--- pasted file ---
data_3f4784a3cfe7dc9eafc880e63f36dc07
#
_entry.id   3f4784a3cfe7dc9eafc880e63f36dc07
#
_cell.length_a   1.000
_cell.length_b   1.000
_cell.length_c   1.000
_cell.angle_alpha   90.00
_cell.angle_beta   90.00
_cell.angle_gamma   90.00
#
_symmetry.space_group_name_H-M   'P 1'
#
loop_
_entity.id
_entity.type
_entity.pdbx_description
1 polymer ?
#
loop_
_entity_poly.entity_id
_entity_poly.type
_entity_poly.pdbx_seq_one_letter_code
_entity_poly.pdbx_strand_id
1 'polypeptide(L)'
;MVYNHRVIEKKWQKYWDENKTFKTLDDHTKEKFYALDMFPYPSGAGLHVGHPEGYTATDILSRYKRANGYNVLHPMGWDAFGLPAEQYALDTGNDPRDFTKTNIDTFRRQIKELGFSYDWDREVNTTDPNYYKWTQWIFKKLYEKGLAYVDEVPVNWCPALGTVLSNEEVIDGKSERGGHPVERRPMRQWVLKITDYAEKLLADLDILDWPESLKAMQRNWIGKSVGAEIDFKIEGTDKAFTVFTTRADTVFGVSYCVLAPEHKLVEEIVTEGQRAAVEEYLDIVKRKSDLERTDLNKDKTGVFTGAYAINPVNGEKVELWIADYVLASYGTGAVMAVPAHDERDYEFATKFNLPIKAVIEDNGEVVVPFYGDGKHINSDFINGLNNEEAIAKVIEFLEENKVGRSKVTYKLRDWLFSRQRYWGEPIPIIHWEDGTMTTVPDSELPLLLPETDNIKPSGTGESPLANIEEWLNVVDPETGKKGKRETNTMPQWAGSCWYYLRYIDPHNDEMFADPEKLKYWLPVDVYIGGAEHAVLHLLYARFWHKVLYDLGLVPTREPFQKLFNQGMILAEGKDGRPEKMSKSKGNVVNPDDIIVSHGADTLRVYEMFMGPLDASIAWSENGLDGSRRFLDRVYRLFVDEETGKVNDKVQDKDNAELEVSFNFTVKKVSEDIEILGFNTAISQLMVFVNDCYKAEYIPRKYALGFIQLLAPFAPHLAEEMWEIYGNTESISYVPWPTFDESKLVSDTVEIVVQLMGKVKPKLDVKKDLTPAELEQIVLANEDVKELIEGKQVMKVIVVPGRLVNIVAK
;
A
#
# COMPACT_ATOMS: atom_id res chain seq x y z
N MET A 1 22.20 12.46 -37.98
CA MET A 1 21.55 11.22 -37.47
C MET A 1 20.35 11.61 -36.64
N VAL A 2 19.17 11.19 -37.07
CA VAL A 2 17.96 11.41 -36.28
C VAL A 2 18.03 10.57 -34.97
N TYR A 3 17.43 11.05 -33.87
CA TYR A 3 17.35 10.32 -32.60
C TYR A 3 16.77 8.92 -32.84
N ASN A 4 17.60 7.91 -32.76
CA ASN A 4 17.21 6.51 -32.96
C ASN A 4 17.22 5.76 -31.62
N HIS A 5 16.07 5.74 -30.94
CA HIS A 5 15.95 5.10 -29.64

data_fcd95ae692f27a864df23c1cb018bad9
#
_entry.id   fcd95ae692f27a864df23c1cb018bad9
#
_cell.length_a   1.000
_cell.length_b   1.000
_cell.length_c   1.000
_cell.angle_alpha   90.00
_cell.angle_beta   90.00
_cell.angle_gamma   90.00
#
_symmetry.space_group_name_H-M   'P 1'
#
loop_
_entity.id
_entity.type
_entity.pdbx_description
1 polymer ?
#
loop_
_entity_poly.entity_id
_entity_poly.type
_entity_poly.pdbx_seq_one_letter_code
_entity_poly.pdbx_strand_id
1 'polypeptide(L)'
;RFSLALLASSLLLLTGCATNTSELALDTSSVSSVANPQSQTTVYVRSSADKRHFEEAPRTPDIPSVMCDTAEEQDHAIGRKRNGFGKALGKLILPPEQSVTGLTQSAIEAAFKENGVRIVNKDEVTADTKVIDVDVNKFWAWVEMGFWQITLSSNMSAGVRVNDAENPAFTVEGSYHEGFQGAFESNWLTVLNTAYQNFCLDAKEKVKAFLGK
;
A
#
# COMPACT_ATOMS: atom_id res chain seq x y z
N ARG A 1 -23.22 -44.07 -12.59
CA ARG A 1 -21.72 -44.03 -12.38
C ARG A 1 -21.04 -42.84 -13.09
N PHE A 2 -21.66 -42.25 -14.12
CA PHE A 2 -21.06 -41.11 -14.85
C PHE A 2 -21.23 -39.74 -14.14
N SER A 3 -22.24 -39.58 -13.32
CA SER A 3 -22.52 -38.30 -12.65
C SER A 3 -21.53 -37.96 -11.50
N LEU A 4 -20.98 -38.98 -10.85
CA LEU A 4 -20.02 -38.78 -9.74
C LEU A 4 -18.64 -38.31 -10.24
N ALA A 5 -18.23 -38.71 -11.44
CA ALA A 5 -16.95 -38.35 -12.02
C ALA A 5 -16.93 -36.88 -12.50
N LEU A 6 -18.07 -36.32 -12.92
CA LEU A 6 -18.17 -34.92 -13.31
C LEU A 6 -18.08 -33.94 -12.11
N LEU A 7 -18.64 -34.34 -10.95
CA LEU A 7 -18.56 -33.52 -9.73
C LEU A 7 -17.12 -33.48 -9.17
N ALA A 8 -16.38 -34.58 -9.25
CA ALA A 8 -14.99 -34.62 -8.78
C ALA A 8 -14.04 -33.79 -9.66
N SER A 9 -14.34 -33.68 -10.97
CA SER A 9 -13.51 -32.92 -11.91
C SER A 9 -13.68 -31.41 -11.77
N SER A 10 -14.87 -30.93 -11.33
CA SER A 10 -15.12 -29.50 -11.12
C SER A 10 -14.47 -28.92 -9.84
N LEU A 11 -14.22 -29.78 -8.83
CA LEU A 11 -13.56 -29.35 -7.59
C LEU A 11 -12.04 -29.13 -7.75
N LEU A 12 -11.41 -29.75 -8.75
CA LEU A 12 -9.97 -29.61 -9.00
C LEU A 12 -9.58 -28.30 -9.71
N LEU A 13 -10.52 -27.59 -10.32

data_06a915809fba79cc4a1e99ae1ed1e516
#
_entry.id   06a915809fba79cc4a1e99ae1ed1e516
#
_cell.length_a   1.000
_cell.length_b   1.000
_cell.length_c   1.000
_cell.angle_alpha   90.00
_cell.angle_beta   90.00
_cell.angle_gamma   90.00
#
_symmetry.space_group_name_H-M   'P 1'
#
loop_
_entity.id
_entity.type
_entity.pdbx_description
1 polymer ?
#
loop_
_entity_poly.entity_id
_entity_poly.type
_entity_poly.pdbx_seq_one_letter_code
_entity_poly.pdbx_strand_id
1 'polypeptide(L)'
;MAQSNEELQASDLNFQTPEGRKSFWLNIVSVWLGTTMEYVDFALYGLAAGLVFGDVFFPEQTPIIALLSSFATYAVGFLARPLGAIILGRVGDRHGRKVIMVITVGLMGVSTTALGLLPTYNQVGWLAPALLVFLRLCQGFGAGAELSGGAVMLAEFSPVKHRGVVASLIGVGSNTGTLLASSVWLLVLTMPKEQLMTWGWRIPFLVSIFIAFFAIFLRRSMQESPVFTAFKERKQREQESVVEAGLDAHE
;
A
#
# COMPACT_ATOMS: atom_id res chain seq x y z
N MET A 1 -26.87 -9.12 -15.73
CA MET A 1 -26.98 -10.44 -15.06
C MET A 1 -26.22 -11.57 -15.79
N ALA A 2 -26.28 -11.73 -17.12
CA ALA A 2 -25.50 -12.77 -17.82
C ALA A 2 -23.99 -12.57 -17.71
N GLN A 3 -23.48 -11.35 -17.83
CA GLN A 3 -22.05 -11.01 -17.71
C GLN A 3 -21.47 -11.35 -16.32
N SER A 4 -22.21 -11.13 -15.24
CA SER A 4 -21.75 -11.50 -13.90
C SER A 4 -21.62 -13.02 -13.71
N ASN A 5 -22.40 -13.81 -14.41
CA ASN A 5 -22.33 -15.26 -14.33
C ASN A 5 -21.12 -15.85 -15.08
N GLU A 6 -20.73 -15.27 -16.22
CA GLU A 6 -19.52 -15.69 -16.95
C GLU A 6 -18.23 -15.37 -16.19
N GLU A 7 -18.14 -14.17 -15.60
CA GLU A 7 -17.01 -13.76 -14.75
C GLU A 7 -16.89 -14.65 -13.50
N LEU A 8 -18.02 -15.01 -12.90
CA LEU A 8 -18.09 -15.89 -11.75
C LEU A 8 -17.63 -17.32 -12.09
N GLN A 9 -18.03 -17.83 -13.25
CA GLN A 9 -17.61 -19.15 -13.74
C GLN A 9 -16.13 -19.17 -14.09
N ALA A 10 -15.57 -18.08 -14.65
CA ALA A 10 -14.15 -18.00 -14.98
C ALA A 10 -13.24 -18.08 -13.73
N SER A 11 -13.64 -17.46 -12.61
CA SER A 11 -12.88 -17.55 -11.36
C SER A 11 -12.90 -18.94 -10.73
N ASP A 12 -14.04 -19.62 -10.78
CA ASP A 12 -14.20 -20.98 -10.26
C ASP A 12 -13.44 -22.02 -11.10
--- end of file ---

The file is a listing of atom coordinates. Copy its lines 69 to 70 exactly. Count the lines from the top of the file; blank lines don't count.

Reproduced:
1 'polypeptide(L)'
;RFSLALLASSLLLLTGCATNTSELALDTSSVSSVANPQSQTTVYVRSSADKRHFEEAPRTPDIPSVMCDTAEEQDHAIGRKRNGFGKALGKLILPPEQSVTGLTQSAIEAAFKENGVRIVNKDEVTADTKVIDVDVNKFWAWVEMGFWQITLSSNMSAGVRVNDAENPAFTVEGSYHEGFQGAFESNWLTVLNTAYQNFCLDAKEKVKAFLGK